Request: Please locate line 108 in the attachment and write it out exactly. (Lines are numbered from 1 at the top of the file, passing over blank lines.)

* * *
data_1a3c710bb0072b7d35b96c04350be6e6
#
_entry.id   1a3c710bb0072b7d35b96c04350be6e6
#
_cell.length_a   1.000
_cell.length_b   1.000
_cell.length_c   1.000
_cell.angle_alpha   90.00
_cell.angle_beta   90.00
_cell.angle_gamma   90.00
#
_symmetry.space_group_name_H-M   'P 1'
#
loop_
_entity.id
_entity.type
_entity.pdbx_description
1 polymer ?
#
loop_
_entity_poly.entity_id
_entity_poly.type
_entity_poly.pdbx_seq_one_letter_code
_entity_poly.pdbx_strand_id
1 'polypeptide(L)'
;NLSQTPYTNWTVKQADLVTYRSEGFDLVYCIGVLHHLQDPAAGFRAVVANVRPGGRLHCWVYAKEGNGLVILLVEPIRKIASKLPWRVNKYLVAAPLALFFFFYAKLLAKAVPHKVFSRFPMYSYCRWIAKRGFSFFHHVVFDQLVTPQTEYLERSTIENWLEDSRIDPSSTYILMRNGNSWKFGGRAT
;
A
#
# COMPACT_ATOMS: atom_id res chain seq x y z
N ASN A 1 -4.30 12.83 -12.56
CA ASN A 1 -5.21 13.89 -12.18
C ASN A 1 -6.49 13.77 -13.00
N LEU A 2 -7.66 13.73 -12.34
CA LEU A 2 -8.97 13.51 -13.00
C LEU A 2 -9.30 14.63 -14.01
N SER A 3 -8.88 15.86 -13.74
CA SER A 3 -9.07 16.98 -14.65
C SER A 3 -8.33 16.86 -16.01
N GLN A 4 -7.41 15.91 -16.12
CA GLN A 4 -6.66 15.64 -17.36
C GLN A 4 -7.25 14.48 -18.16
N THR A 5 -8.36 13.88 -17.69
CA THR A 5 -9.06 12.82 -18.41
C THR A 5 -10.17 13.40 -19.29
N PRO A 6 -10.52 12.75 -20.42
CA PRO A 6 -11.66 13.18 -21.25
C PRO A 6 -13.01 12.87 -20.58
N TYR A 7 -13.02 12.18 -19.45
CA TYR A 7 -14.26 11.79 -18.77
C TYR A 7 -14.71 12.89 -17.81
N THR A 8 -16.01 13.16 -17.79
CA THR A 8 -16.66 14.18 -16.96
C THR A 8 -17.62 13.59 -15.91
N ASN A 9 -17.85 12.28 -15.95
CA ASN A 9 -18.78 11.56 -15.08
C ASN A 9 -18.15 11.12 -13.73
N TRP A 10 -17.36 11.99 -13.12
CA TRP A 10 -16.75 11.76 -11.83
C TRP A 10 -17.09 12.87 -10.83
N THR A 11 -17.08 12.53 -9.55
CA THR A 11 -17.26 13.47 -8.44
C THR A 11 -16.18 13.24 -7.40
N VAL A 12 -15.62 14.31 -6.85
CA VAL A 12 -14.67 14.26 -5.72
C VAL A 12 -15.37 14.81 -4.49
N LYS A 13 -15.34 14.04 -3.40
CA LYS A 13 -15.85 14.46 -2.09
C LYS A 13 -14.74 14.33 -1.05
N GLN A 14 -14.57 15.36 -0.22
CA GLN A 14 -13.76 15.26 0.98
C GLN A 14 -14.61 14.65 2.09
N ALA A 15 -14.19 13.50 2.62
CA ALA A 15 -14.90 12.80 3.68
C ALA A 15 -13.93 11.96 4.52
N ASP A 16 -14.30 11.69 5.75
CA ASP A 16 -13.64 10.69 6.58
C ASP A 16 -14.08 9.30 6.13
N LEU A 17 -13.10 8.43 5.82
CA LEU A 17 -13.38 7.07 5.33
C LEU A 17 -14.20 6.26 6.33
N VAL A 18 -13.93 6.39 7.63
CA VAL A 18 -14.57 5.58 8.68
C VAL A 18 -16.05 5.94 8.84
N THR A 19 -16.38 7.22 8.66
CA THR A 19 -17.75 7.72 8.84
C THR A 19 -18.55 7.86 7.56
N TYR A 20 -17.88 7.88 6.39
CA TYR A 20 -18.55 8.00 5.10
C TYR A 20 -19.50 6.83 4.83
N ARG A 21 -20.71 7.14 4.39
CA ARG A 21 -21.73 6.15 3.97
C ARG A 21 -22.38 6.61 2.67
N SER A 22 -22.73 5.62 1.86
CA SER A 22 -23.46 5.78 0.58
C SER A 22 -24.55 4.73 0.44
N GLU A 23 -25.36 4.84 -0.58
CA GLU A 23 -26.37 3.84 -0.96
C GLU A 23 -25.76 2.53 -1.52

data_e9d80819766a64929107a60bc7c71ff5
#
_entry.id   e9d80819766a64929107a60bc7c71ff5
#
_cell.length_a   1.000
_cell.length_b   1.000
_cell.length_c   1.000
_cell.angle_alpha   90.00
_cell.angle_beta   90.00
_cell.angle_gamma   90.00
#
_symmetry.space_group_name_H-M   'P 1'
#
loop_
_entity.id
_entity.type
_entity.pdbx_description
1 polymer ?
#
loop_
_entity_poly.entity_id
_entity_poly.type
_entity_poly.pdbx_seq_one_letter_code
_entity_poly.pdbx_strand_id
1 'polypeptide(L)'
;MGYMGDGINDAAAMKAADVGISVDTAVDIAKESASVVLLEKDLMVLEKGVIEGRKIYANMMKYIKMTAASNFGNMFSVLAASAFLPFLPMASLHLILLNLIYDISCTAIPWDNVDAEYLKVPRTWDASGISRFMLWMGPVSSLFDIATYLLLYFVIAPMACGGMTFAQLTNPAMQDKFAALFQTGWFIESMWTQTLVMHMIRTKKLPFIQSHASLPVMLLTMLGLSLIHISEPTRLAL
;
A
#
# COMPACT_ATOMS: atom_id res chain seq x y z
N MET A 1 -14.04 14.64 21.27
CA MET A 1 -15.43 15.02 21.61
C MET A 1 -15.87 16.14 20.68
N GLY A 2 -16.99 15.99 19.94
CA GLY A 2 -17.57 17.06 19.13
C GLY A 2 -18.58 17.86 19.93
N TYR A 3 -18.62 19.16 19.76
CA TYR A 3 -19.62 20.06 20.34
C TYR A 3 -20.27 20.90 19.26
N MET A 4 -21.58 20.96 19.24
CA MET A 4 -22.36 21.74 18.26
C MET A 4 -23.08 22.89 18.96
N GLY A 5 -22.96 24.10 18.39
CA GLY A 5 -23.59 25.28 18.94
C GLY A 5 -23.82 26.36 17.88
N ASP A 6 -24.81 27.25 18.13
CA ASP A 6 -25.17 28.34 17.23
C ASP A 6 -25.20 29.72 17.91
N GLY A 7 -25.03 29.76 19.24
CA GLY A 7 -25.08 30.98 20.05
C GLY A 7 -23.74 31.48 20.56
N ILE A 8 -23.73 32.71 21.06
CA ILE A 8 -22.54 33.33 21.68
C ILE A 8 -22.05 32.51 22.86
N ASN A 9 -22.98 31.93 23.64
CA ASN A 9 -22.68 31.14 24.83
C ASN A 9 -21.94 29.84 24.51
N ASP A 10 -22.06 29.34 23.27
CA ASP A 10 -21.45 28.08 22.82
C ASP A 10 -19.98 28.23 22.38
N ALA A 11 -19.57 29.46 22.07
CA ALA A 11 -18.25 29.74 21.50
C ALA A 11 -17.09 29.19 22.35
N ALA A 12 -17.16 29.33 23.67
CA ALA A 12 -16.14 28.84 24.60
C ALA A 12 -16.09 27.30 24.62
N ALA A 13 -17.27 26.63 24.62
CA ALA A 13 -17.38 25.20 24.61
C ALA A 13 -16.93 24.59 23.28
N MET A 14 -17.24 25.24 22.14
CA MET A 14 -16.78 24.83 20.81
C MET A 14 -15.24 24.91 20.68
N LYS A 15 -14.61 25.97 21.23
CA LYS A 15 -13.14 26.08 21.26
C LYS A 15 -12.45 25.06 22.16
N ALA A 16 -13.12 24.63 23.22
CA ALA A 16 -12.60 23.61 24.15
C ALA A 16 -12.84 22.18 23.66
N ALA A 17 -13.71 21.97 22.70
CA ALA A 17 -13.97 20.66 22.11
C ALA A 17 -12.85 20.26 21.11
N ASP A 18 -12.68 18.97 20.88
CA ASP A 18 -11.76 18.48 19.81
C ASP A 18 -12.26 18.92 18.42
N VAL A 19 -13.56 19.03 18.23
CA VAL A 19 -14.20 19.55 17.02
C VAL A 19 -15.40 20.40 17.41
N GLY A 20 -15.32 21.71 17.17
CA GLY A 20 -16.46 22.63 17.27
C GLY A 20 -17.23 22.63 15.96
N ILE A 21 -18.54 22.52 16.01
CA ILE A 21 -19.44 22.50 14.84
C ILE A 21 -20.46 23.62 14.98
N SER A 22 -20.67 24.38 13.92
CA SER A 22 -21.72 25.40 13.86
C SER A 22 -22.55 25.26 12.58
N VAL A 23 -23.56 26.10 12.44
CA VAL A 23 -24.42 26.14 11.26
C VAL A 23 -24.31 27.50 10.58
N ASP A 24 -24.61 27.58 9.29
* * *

_cell.angle_beta   90.00